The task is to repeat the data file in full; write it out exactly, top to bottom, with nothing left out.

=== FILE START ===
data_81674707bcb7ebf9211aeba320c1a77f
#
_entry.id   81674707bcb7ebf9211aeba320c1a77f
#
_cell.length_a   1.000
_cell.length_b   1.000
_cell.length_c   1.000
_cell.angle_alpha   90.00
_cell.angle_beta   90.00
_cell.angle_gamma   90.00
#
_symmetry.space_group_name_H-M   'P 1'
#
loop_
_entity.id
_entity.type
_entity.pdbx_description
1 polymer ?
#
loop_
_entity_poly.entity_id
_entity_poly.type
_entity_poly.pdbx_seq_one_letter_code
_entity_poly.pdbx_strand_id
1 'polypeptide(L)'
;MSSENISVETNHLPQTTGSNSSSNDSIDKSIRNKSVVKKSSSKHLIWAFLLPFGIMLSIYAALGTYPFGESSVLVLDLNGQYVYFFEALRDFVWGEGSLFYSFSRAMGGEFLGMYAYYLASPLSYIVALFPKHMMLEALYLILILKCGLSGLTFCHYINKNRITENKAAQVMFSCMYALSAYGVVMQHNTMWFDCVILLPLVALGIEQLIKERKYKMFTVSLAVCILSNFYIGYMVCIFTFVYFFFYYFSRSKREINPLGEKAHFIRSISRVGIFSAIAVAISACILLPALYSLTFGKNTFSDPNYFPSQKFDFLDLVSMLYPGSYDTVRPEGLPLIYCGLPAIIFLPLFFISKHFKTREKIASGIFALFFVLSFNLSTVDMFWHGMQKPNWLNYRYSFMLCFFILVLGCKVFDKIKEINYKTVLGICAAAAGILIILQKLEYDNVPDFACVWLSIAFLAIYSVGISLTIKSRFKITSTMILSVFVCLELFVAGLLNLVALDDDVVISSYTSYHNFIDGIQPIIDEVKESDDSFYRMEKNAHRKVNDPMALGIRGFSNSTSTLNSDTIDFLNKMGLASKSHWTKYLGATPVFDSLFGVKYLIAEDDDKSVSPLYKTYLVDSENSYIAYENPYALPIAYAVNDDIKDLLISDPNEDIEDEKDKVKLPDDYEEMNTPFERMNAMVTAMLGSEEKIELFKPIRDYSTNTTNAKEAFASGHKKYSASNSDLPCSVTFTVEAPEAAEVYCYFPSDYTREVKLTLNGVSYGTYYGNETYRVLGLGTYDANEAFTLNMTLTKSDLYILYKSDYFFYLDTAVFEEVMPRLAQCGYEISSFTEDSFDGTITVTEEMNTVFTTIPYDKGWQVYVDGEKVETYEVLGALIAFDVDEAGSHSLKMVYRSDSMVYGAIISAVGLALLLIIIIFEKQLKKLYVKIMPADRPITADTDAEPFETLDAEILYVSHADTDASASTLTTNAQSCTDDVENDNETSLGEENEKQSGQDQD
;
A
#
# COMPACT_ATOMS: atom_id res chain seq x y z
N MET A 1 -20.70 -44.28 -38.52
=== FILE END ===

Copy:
data_81674707bcb7ebf9211aeba320c1a77f
#
_entry.id   81674707bcb7ebf9211aeba320c1a77f
#
_cell.length_a   1.000
_cell.length_b   1.000
_cell.length_c   1.000
_cell.angle_alpha   90.00
_cell.angle_beta   90.00
_cell.angle_gamma   90.00
#
_symmetry.space_group_name_H-M   'P 1'
#
loop_
_entity.id
_entity.type
_entity.pdbx_description
1 polymer ?
#
loop_
_entity_poly.entity_id
_entity_poly.type
_entity_poly.pdbx_seq_one_letter_code
_entity_poly.pdbx_strand_id
1 'polypeptide(L)'
;MSSENISVETNHLPQTTGSNSSSNDSIDKSIRNKSVVKKSSSKHLIWAFLLPFGIMLSIYAALGTYPFGESSVLVLDLNGQYVYFFEALRDFVWGEGSLFYSFSRAMGGEFLGMYAYYLASPLSYIVALFPKHMMLEALYLILILKCGLSGLTFCHYINKNRITENKAAQVMFSCMYALSAYGVVMQHNTMWFDCVILLPLVALGIEQLIKERKYKMFTVSLAVCILSNFYIGYMVCIFTFVYFFFYYFSRSKREINPLGEKAHFIRSISRVGIFSAIAVAISACILLPALYSLTFGKNTFSDPNYFPSQKFDFLDLVSMLYPGSYDTVRPEGLPLIYCGLPAIIFLPLFFISKHFKTREKIASGIFALFFVLSFNLSTVDMFWHGMQKPNWLNYRYSFMLCFFILVLGCKVFDKIKEINYKTVLGICAAAAGILIILQKLEYDNVPDFACVWLSIAFLAIYSVGISLTIKSRFKITSTMILSVFVCLELFVAGLLNLVALDDDVVISSYTSYHNFIDGIQPIIDEVKESDDSFYRMEKNAHRKVNDPMALGIRGFSNSTSTLNSDTIDFLNKMGLASKSHWTKYLGATPVFDSLFGVKYLIAEDDDKSVSPLYKTYLVDSENSYIAYENPYALPIAYAVNDDIKDLLISDPNEDIEDEKDKVKLPDDYEEMNTPFERMNAMVTAMLGSEEKIELFKPIRDYSTNTTNAKEAFASGHKKYSASNSDLPCSVTFTVEAPEAAEVYCYFPSDYTREVKLTLNGVSYGTYYGNETYRVLGLGTYDANEAFTLNMTLTKSDLYILYKSDYFFYLDTAVFEEVMPRLAQCGYEISSFTEDSFDGTITVTEEMNTVFTTIPYDKGWQVYVDGEKVETYEVLGALIAFDVDEAGSHSLKMVYRSDSMVYGAIISAVGLALLLIIIIFEKQLKKLYVKIMPADRPITADTDAEPFETLDAEILYVSHADTDASASTLTTNAQSCTDDVENDNETSLGEENEKQSGQDQD
;
A
#
# COMPACT_ATOMS: atom_id res chain seq x y z
N MET A 1 -20.70 -44.28 -38.52